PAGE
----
Noam Scheiber has an excellent post about how Ben Bernanke’s determination to oppose change to the status quo is undermining any effort to actually preserve the Fed’s ability to set monetary policy without short-term interference from members of congress:
In his testimony, Bernanke suggested that the two proposals [from Chris Dodd and Ron Paul] were similar in spirit, in that both threaten the Fed’s autonomy. Paul’s audit idea would expose the Fed’s interest-rate setting to “short-term political pressure,” he brooded; reforming the regional bank boards would replace a “Main Street perspective” with a “Washington perspective.” In fact, the two proposals couldn’t be more different in this regard. The Paul idea really would undermine the Fed’s mission. After all, the whole reason for an independent central bank is that fighting inflation is painful in the short-run, but beneficial in the long-run. On the other hand, politicians are chronically bad at making short-term sacrifices for long-term payoffs. Allowing Congress to second-guess interest-rate decisions would be self-defeating.
By contrast, Dodd’s board-member idea would enhance the Fed’s independence. As it stands, the president of the New York Fed gets hired and fired by a board constructed by the very same mega-banks he regulates. If there’s an arrangement more likely to stifle aggressive regulation, I’m hard-pressed to think of it. (Under the circumstances, it’s remarkable that several recent New York Fed presidents were as effective as they’ve been.)
Which is why it was so disappointing to watch Bernanke dig in on this issue. The Paul amendment has a real chance of passing Congress. If Bernanke wants to stop it, he needs to come off as someone genuinely concerned about the Fed’s independence–which I believe he is–rather than as a chairman who reflexively opposes any change to the status quo. But to do that, he needs to honestly acknowledge the merits of Dodd’s board-reform proposal, and I saw no evidence of that on Thursday. However justified it may have seemed from the inside, it was a disservice to the institution he runs.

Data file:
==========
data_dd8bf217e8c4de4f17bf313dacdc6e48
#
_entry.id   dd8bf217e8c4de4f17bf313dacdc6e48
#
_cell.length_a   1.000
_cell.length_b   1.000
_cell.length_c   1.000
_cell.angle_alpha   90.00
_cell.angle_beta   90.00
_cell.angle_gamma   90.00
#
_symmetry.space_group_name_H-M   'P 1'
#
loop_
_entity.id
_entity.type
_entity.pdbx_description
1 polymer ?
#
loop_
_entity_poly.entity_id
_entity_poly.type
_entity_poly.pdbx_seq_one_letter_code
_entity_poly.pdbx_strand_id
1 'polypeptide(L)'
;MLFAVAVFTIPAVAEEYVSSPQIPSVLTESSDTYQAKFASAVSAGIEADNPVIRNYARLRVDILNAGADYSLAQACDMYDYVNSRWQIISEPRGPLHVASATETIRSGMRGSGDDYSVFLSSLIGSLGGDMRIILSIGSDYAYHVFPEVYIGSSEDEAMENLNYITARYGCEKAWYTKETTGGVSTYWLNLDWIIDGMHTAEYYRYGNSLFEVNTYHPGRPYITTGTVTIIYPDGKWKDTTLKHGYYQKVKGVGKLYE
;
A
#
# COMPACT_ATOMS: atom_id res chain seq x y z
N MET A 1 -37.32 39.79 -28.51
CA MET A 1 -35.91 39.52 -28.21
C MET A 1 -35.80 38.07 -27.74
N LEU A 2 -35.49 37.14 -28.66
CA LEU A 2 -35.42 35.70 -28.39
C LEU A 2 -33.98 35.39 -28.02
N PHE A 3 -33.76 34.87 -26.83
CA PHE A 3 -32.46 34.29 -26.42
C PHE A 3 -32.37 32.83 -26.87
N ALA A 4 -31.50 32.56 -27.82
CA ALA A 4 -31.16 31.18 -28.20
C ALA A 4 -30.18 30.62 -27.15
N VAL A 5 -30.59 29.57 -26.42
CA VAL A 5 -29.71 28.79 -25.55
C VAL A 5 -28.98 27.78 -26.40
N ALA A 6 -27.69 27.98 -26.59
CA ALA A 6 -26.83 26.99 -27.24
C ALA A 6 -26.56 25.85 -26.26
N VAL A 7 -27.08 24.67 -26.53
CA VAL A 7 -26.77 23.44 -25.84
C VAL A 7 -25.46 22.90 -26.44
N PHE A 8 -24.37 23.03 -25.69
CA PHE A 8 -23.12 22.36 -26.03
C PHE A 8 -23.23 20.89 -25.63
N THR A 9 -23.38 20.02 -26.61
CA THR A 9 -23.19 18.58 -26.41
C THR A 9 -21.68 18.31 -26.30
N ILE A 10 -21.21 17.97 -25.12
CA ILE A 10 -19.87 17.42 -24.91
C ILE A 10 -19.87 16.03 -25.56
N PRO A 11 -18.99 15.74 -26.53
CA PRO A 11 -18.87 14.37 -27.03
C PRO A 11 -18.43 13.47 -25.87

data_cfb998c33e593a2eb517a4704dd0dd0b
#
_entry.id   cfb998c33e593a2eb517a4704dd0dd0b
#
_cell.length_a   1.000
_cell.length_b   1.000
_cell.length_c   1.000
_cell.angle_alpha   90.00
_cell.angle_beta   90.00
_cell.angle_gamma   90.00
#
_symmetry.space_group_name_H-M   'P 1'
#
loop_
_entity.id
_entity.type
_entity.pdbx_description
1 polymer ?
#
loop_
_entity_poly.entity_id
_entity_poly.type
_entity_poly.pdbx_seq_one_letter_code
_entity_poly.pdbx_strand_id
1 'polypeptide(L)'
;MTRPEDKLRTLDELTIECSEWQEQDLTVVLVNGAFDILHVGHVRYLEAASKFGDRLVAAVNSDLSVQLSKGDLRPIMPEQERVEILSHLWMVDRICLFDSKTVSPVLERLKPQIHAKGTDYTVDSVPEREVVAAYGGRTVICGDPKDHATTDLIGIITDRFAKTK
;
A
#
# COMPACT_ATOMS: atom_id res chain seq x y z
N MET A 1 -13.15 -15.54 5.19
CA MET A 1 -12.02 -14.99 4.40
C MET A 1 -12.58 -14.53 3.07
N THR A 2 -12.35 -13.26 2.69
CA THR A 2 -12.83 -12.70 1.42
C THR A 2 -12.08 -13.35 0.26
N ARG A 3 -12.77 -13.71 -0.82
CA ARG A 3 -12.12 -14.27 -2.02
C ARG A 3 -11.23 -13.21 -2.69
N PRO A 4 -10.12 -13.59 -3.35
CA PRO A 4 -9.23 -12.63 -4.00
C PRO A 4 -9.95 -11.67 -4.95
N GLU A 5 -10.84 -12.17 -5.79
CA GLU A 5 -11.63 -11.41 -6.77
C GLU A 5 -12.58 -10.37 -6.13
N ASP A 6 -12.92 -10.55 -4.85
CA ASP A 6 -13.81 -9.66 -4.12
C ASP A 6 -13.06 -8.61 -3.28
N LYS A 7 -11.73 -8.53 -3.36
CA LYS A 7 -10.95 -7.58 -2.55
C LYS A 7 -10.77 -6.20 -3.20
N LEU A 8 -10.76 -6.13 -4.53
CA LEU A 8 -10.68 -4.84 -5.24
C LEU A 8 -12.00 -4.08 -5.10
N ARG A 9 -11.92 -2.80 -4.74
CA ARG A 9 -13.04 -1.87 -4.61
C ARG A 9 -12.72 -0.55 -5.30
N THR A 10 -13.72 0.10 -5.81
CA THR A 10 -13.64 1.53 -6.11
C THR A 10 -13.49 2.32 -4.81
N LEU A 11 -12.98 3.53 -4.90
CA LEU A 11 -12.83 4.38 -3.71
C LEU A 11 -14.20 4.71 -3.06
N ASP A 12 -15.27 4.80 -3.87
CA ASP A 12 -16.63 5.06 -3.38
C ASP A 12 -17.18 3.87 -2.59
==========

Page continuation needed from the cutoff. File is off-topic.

I’m not sure I understand where these conventions come from about when you are and aren’t allowed to question the good faith of powerful Washington figures. Scheiber has a sound argument here that Bernanke is behaving more like a reflexive opponent of change to the status quo than like someone with a well-honed concern for creating appropriate institutional arrangements. That seems like a pretty good reason to make it our working hypothesis that he is in fact more of a reflexive opponent of change to the status quo than like someone with a well-honed concern for creating appropriate institutional arrangements.
You would expect a Bush administration economic policy appointee to be interested in reducing government spending, in creating a business-friendly regulatory environment, and in securing the interests of prosperous asset owners rather than poor unemployed people. And Bernanke is a Bush administration economic policy appointee, and those appear to be the things he’s interested in.